No Selves to Defend

NO SELVES TO DEFEND: CRIMINALIZING WOMEN OF COLOR – July – September 2014 – Art In These Times

Opening Reception: Friday July 18th from 6 to 9 p.m. (Closes September 28)

New Jersey 4 by Lex Non Scripta - No Selves to Defend Project

New Jersey 4 by Lex Non Scripta – No Selves to Defend Project

In the words of writer Mychal Denzel Smith, “Marissa Alexander was just trying to save her life” when she was assaulted and threatened (again) by her estranged husband. When she retrieved a gun and fired a warning shot in self-defense, she could not have imagined being convicted and sentenced to a mandatory minimum of 20 years in prison. Yet we know from history that too often women who protect themselves from unrelenting violence are criminalized.

‘No Selves to Defend’ features the stories of women of color who have been criminalized for self-defense. The exhibition examines the contested meanings and historical and contemporary understandings of self-defense. It seeks to locate Marissa Alexander’s story within a broader historical context and legacy. The exhibition also addresses the campaigns and mobilizations that emerged to resist their criminalization and demand their freedom. Finally, it considers how we can support current survivors of violence who have been criminalized for self-defense.

10462540_758473477536481_3957219763445092698_nThe exhibition includes original art by Micah Bazant, Molly Crabapple, Billy Dee, Bianca Diaz, Rachel Galindo, Lex Non Scripta, Caitlin Seidler, and Ariel Springfield. It also includes ephemera and artifacts from Mariame Kaba’s collection.

The exhibition is organized by Project NIA, Chicago Taskforce on Violence Against Women & Girls, and the Chicago Alliance to Free Marissa Alexander. It is co-curated by Rachel Caidor and Mariame Kaba. The exhibition is made possible by individual donors who contributed to a summer fundraiser. The exhibition will be accompanied by discussions and other events. Everyone is invited to participate. See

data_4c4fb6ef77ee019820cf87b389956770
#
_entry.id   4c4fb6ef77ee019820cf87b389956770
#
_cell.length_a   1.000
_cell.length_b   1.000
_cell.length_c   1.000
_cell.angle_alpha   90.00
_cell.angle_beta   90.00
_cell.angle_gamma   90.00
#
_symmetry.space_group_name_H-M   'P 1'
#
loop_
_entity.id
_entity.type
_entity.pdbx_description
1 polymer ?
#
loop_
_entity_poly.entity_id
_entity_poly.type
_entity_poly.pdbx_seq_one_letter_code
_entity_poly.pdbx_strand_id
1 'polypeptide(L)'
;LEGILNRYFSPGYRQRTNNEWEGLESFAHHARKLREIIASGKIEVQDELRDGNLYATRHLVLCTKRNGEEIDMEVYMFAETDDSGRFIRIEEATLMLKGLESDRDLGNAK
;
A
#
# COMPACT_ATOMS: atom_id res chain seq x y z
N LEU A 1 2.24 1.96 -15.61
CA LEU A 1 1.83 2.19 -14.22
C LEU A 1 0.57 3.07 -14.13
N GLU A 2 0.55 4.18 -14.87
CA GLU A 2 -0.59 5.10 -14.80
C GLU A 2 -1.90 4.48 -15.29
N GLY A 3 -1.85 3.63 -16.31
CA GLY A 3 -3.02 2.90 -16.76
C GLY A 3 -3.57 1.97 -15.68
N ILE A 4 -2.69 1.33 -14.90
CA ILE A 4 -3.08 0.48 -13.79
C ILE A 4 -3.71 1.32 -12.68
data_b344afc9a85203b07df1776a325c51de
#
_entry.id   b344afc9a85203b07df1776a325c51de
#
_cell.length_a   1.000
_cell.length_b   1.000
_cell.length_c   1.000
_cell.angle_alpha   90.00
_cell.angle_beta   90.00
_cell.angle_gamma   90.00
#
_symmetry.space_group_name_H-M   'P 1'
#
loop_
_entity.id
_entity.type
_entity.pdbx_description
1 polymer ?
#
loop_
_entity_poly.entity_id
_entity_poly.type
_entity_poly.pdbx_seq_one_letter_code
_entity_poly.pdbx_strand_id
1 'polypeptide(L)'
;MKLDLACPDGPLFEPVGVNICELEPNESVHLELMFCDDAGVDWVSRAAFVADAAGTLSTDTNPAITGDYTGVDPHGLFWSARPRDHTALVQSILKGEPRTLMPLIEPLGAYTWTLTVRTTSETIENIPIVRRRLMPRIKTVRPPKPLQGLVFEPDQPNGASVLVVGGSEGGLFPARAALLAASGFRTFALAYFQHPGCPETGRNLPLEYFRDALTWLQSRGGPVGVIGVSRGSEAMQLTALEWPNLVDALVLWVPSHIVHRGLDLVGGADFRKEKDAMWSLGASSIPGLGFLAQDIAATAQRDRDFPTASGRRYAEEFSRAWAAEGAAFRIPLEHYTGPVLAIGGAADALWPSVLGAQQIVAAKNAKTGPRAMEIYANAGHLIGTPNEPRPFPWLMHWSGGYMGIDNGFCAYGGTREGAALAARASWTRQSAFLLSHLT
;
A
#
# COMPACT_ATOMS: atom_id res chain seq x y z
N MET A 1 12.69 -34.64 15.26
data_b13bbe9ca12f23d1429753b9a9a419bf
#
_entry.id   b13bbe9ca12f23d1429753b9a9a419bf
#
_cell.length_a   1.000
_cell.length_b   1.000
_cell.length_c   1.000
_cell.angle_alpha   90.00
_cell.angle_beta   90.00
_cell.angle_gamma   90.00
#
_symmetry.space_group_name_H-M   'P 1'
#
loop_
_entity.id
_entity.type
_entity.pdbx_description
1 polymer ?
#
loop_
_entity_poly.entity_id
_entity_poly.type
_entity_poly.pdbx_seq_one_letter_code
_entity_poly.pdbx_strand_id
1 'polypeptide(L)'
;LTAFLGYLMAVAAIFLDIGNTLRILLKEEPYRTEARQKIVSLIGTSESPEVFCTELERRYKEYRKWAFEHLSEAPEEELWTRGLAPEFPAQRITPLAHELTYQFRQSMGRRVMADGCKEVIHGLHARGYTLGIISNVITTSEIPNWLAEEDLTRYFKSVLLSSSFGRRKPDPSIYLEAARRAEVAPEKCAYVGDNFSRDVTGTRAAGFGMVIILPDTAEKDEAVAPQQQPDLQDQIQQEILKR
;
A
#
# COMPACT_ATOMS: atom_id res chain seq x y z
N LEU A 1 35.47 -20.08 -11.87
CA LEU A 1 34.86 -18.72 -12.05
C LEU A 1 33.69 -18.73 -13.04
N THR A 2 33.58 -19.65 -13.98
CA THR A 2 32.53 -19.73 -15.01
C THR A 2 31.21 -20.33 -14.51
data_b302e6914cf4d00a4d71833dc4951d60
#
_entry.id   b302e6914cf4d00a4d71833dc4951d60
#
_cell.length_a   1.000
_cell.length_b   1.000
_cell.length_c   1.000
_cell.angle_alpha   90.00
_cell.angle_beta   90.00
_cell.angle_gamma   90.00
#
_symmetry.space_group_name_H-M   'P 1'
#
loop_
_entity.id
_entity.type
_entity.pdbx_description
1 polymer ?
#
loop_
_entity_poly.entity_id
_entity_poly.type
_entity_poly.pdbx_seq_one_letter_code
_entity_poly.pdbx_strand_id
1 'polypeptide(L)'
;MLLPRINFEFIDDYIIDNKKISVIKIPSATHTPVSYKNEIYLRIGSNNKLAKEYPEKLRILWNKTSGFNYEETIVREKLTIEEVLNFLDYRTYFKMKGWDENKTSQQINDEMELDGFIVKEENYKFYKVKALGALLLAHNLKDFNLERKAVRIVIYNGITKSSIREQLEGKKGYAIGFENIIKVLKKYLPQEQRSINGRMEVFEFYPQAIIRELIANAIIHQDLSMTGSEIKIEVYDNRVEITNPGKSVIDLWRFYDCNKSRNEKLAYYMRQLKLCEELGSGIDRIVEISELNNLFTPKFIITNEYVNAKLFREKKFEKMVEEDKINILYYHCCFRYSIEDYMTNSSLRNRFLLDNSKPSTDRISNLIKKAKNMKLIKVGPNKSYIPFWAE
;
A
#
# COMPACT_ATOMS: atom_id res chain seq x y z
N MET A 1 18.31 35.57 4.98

RSVP here 

Tour the exhibit here:


Stainlessness & Chicagoaxaca

From January 17 – March 22, 2014 Art In These Times will present two concurrent exhibitions:

Stainlessness by Etienne Turpin

Chicagoaxaca: Selections from The Assembly of Revolutionary Artists of Oaxaca curated by Ivan Arenas

Opening Reception: February 12; Closing Reception March 20 (RSVP on Facebook)


Stainlessness by Etienne Turpin: An exhibition including four original etched metal printing plates, the set of prints they produced, and additional archival photographs, presents the story of labor movements in North America and show how they have shaped the cities of Sudbury, Chicago, Pittsburgh, and Detroit. The exhibition was designed by Etienne Turpin with Captains of Industry, and printed at the Cranbrook Academy of Art and Design with the artists Sara Dean and Marnie Briggs.

Bio: Etienne Turpin works across various disciplines and through diverse mediums to advocate for mutual aid, solidarity, and social and environmental justice. His first monograph, Stainlessness, will be published in 2014 by the Journal of Aesthetics and Protest Press and the exhibition Stainlessness is represented by Sound&Language Distribution.

Chicagoaxaca: Selections from The Assembly of Revolutionary Artists of Oaxaca curated by Ivan Arenas: In 2006, the repression of a teacher’s strike in Oaxaca, Mexico resulted in a grassroots social movement that held the city for six months. The Assembly of Revolutionary Artists of Oaxaca (ASARO), a political street art group, was born during the social movement. ASARO used their art to both reflect on and incite dialogue and action about social problems and social justice. In Chicago, social problems such as violence, privatization, immigration, gender, housing, segregation, and food disparities have mobilized hundreds of groups and thousands of individuals to act in search of greater social justice. The Social Justice Initiative (SJI) at UIC is one such effort. Throughout the coming months SJI proposes the multi-sited collaborative exhibit Chicagoaxaca, which will use sixty-plus woodblock prints created by ASARO between 2006 and 2008 to connect the dots between local and international struggles and to engage in a conversation around art, activism, and academic work with mobilized groups of Chicagoans.